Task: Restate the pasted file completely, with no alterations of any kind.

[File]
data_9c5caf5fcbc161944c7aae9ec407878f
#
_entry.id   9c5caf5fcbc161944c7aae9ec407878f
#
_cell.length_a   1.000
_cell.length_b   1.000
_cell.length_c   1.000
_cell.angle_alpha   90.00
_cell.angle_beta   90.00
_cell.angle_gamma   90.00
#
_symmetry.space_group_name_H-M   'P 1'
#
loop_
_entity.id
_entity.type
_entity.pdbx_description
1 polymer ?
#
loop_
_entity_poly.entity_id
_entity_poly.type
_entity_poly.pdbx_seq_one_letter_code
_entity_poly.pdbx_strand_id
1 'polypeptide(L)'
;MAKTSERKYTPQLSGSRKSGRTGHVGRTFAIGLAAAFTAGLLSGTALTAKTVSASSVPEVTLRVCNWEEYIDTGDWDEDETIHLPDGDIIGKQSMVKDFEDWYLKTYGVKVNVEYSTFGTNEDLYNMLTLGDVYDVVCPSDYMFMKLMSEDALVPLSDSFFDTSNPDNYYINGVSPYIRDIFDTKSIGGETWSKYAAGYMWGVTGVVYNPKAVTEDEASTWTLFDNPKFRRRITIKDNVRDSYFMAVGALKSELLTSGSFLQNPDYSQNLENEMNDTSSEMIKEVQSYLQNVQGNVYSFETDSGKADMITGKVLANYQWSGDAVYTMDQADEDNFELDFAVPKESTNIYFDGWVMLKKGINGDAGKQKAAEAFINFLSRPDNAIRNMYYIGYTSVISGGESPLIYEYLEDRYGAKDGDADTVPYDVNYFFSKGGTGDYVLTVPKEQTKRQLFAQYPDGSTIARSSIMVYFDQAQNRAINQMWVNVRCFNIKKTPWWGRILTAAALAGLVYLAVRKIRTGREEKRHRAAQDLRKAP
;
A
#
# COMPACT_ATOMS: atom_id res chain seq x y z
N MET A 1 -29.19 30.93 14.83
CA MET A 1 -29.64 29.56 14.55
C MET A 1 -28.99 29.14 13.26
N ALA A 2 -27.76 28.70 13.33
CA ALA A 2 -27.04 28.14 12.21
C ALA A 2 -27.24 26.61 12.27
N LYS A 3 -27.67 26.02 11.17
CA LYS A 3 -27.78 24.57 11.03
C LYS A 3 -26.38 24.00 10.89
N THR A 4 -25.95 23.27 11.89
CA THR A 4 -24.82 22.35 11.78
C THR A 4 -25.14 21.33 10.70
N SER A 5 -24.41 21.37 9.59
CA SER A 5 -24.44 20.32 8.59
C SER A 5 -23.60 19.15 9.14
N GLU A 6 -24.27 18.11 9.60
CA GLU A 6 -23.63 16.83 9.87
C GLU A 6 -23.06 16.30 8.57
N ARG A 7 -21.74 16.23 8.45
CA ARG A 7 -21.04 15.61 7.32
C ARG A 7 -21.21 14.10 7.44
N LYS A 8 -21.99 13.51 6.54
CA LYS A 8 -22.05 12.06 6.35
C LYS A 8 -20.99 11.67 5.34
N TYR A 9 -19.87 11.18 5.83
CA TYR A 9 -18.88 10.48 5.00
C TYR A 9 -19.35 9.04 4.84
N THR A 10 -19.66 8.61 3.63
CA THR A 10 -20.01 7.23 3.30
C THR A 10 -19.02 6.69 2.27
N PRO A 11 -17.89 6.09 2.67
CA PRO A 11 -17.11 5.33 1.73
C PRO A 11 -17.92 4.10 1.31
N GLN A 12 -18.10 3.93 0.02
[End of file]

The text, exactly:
data_9c5caf5fcbc161944c7aae9ec407878f
#
_entry.id   9c5caf5fcbc161944c7aae9ec407878f
#
_cell.length_a   1.000
_cell.length_b   1.000
_cell.length_c   1.000
_cell.angle_alpha   90.00
_cell.angle_beta   90.00
_cell.angle_gamma   90.00
#
_symmetry.space_group_name_H-M   'P 1'
#
loop_
_entity.id
_entity.type
_entity.pdbx_description
1 polymer ?
#
loop_
_entity_poly.entity_id
_entity_poly.type
_entity_poly.pdbx_seq_one_letter_code
_entity_poly.pdbx_strand_id
1 'polypeptide(L)'
;MAKTSERKYTPQLSGSRKSGRTGHVGRTFAIGLAAAFTAGLLSGTALTAKTVSASSVPEVTLRVCNWEEYIDTGDWDEDETIHLPDGDIIGKQSMVKDFEDWYLKTYGVKVNVEYSTFGTNEDLYNMLTLGDVYDVVCPSDYMFMKLMSEDALVPLSDSFFDTSNPDNYYINGVSPYIRDIFDTKSIGGETWSKYAAGYMWGVTGVVYNPKAVTEDEASTWTLFDNPKFRRRITIKDNVRDSYFMAVGALKSELLTSGSFLQNPDYSQNLENEMNDTSSEMIKEVQSYLQNVQGNVYSFETDSGKADMITGKVLANYQWSGDAVYTMDQADEDNFELDFAVPKESTNIYFDGWVMLKKGINGDAGKQKAAEAFINFLSRPDNAIRNMYYIGYTSVISGGESPLIYEYLEDRYGAKDGDADTVPYDVNYFFSKGGTGDYVLTVPKEQTKRQLFAQYPDGSTIARSSIMVYFDQAQNRAINQMWVNVRCFNIKKTPWWGRILTAAALAGLVYLAVRKIRTGREEKRHRAAQDLRKAP
;
A
#
# COMPACT_ATOMS: atom_id res chain seq x y z
N MET A 1 -29.19 30.93 14.83
CA MET A 1 -29.64 29.56 14.55
C MET A 1 -28.99 29.14 13.26
N ALA A 2 -27.76 28.70 13.33
CA ALA A 2 -27.04 28.14 12.21
C ALA A 2 -27.24 26.61 12.27
N LYS A 3 -27.67 26.02 11.17
CA LYS A 3 -27.78 24.57 11.03
C LYS A 3 -26.38 24.00 10.89
N THR A 4 -25.95 23.27 11.89
CA THR A 4 -24.82 22.35 11.78
C THR A 4 -25.14 21.33 10.70
N SER A 5 -24.41 21.37 9.59
CA SER A 5 -24.44 20.32 8.59
C SER A 5 -23.60 19.15 9.14
N GLU A 6 -24.27 18.11 9.60
CA GLU A 6 -23.63 16.83 9.87
C GLU A 6 -23.06 16.30 8.57
N ARG A 7 -21.74 16.23 8.45
CA ARG A 7 -21.04 15.61 7.32
C ARG A 7 -21.21 14.10 7.44
N LYS A 8 -21.99 13.51 6.54
CA LYS A 8 -22.05 12.06 6.35
C LYS A 8 -20.99 11.67 5.34
N TYR A 9 -19.87 11.18 5.83
CA TYR A 9 -18.88 10.48 5.00
C TYR A 9 -19.35 9.04 4.84
N THR A 10 -19.66 8.61 3.63
CA THR A 10 -20.01 7.23 3.30
C THR A 10 -19.02 6.69 2.27
N PRO A 11 -17.89 6.09 2.67
CA PRO A 11 -17.11 5.33 1.73
C PRO A 11 -17.92 4.10 1.31
N GLN A 12 -18.10 3.93 0.02